The kind of persecution portrayed in epic movies – Christians fed to lions, burned at the stake, dragged to death behind chariots, etc. – did not take place until much later. “Officially sanctioned Roman persecution was most intense during the reigns of Marcus Aurelius (161–180), Decius (249–251), Diocletian (284–305) and Galerius (305–311).” For the most part, the Romans practiced “freedom of religion,” as long as people gave verbal assent to Caesar as lord. Declaring “Jesus is Lord” could get Christians into trouble, if such a declaration fell on the wrong ears; but I am sure Christians were safe as long as they watched their words.
My point in all of this is to show that Paul gave the church at Rome good advice in keeping the law and submitting to the authorities. Indeed, Paul took advantage of Roman law on more than one occasion. Likewise, as Americans, while America remains, we must submit to our authorities and make use of the system of laws provided by the United States Constitution.
The greatest difference existing between the Roman Empire and the United States of America is the rule of man versus the rule of law. Our framers understood that fallen man cannot rule righteously and must be constrained by something (or someone) greater. Our founders understood that our freedoms come from God alone, and not from human government. We are free because God made us individually free, not because some benevolent human government bestows freedom upon us. Government only takes away freedom. Therefore, the framers of the Constitution, our Law of the Land, very simply designed a form of government of laws, gleaned mostly from the Bible and divided amongst three co-equal branches of government – the Legislative to write laws, the Executive to enforce the laws, and the Judicial to ensure that the laws written by the Legislative branch and approved by the Executive branch were in keeping with the Constitution. Further, the original Constitution included only ten amendments called the Bill of Rights that protected individual citizens from governmental abuses. The design of the Constitution purposefully complicated the process of legislation to prevent our “fallen” leaders from creating abusive laws willy-nilly. The main intent of government was to “establish Justice, insure domestic Tranquility, provide for the common defence, promote the general Welfare, and secure the Blessings of Liberty to ourselves and our Posterity.”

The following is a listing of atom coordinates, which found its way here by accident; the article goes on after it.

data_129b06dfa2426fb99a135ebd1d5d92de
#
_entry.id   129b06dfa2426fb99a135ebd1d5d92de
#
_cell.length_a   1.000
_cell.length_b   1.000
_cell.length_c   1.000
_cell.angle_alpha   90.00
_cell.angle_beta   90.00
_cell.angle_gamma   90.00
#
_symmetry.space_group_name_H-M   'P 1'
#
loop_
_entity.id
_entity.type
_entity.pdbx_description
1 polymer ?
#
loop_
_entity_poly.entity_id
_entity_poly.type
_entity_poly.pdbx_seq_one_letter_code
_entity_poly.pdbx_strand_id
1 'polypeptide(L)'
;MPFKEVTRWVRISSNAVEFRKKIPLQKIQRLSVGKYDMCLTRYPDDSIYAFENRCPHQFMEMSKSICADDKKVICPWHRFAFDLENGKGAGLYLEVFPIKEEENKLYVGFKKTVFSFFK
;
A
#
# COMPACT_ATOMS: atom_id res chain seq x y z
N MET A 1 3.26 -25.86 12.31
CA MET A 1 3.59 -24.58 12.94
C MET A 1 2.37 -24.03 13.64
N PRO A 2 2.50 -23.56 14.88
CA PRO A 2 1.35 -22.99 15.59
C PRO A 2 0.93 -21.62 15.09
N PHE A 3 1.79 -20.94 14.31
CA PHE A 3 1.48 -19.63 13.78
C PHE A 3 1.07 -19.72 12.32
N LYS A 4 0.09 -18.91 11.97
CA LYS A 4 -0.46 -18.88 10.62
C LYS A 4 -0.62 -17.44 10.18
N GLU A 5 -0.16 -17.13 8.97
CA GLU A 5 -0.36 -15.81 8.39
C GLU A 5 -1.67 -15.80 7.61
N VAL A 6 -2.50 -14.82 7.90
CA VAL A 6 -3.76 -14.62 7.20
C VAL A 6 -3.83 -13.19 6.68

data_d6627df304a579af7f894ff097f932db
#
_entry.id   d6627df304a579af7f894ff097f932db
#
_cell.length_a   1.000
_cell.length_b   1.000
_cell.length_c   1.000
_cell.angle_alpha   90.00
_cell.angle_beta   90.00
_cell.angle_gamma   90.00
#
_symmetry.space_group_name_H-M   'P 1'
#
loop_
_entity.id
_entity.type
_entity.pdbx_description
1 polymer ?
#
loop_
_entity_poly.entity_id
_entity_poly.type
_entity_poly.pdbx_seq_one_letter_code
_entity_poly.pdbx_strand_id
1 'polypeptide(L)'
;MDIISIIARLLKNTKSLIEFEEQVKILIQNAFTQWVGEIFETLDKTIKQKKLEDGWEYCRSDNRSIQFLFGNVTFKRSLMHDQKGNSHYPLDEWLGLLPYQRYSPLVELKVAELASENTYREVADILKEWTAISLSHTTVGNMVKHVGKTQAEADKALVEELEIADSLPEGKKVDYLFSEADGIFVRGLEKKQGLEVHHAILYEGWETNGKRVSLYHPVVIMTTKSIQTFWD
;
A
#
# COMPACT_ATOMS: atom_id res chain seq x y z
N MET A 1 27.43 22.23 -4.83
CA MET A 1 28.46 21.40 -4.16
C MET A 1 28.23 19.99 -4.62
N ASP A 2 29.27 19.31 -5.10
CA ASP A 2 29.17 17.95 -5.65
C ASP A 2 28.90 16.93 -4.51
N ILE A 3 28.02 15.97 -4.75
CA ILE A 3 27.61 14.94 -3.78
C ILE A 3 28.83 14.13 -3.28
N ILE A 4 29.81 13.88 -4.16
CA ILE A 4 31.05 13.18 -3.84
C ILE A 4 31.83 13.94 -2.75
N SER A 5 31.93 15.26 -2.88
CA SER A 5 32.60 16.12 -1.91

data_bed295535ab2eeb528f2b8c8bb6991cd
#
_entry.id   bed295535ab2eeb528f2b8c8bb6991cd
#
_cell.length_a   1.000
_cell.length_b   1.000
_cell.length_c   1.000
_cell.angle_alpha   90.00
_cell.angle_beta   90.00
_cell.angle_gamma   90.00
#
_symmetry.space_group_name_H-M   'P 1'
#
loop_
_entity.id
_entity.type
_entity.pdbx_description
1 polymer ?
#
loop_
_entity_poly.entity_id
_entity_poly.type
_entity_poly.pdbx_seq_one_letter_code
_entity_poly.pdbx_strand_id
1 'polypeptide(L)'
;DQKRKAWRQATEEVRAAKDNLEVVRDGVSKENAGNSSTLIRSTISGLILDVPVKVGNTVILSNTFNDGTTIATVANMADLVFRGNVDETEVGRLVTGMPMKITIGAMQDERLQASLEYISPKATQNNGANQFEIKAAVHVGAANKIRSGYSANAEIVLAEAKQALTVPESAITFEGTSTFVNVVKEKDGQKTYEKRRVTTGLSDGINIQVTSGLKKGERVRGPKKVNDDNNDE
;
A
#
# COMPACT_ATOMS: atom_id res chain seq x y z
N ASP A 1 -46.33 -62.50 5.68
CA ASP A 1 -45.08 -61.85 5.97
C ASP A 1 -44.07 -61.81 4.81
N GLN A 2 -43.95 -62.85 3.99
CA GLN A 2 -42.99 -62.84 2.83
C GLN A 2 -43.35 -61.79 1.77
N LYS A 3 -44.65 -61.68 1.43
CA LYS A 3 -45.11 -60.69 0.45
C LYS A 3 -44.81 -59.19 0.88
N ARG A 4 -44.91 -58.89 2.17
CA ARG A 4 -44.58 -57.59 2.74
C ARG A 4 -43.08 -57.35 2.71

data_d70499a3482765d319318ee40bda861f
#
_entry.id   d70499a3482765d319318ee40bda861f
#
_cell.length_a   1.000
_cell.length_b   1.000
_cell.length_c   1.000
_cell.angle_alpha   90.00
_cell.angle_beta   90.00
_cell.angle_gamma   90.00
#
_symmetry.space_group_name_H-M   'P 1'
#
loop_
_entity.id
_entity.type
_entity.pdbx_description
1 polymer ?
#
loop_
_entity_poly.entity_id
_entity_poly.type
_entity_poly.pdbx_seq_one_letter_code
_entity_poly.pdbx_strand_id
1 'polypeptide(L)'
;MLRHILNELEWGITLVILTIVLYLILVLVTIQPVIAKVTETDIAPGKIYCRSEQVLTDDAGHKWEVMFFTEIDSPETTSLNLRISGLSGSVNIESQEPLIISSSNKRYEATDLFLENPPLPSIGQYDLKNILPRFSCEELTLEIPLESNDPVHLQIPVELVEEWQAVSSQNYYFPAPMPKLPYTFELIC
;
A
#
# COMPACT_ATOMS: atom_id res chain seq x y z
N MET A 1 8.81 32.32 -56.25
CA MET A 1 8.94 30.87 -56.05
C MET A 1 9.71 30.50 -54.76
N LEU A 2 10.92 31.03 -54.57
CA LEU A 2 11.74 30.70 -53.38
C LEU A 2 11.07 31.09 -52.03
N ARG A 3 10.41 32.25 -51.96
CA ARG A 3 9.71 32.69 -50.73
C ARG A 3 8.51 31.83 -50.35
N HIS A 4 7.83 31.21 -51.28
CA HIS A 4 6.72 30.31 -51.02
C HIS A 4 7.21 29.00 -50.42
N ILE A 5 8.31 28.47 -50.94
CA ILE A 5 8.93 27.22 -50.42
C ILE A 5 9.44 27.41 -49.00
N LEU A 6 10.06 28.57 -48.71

Our authority is the Constitution of the United States, not our President, not Congress, nor the Supreme Court, and certainly not the unelected officials which pass thousands of laws and regulations unbeknownst to the rest of us. The first of the Bill of Rights ensures for us the freedom of (not from) religion, the freedom of speech and of the press, and the freedom to peaceably assemble. Specifically, freedom of religion guarantees that “Congress shall make no law respecting the establishment of religion [i.e., we cannot have a “national” religion, Baptist, Presbyterian, Methodist, etc.] or prohibiting the free exercise thereof [i.e. we are free to practice our faith in any way or in any place we want to].” The freedom to peaceably assemble also applies to our freedom of religion because that is what we, as Christians, do on the Lord’s Day, assemble peaceably.
Now, the Wuhan Bug invaded our borders, and our governmental leaders locked down our nation effectively imprisoning all Americans in their homes “for their own protection,” of course. If they intended to “insure domestic tranquility” they failed miserably. If they intended to “provide for the common defense” they failed at that too. Consider all the rioting and the calls to defund the police. Law-abiding citizens are left defenseless. If they intended to “promote the general welfare,” they failed again. Consider all the jobs lost, businesses closed, and lives disrupted. We are “encouraged” to stay home and not to come out unless it is absolutely necessary, and then we must wear masks to cover our mouths and noses and keep away from other people. I could go on, but I will not belabor the point.